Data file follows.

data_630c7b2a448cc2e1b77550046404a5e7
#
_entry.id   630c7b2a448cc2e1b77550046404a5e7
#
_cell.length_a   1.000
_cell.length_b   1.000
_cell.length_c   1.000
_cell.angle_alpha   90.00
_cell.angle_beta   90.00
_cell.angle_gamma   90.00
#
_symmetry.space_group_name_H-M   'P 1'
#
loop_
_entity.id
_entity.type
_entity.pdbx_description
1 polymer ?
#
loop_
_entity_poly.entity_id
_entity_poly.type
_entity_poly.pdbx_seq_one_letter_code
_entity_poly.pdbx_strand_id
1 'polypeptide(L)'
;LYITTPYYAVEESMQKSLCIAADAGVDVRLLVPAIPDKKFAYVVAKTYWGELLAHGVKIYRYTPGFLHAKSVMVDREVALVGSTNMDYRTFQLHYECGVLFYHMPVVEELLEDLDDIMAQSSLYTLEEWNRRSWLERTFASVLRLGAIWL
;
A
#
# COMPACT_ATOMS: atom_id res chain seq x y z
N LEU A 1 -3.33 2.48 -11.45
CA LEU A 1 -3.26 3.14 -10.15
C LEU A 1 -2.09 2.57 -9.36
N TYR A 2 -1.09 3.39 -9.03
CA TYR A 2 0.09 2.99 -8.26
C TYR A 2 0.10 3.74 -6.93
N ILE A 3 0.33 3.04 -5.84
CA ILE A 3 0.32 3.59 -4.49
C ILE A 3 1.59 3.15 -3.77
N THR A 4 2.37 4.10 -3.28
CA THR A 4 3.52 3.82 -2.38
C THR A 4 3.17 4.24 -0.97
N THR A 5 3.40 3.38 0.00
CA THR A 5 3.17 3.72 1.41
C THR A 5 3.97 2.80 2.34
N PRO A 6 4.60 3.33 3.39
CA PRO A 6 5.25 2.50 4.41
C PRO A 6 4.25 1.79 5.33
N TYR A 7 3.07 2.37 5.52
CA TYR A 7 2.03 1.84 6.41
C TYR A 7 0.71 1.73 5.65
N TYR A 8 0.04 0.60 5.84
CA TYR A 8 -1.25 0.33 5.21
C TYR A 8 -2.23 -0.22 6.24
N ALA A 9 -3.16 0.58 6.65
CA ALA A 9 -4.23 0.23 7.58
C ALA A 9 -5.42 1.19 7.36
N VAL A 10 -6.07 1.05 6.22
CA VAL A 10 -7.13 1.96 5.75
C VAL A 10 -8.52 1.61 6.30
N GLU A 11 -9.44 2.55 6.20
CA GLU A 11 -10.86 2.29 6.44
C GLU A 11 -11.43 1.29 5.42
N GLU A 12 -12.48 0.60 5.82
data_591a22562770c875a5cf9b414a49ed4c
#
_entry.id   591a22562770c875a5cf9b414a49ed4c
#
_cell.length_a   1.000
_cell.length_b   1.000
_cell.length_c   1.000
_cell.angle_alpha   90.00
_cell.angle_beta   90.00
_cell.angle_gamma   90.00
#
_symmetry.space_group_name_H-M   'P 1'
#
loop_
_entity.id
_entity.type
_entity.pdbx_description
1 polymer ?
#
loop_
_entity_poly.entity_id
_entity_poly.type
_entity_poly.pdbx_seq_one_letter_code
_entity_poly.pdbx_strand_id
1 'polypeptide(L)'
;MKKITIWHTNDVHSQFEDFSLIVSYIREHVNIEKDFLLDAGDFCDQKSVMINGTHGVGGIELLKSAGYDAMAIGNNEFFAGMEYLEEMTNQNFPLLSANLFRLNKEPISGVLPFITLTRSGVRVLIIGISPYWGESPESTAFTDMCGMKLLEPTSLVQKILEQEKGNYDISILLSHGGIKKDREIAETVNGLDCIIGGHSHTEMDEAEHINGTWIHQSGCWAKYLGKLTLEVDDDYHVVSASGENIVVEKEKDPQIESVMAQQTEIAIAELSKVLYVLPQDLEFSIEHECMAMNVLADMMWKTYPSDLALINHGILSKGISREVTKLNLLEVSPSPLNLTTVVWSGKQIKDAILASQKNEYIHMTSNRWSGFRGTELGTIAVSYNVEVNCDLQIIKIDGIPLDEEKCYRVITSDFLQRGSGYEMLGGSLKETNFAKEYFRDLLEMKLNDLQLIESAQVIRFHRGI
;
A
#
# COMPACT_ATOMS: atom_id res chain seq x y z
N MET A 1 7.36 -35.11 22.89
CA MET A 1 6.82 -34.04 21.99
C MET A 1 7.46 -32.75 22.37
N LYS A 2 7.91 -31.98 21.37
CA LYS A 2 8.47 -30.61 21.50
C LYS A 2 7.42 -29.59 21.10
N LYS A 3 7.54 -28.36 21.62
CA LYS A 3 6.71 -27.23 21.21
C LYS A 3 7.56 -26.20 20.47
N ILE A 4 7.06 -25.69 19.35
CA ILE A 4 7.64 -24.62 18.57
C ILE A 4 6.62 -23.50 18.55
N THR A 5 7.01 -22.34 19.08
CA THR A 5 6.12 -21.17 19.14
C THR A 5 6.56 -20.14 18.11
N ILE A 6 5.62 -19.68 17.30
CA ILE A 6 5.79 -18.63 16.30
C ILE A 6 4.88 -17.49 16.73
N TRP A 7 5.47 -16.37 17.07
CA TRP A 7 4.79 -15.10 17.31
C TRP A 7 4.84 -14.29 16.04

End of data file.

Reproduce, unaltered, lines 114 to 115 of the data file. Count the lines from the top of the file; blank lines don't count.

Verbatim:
CA TRP A 7 4.79 -15.10 17.31
C TRP A 7 4.84 -14.29 16.04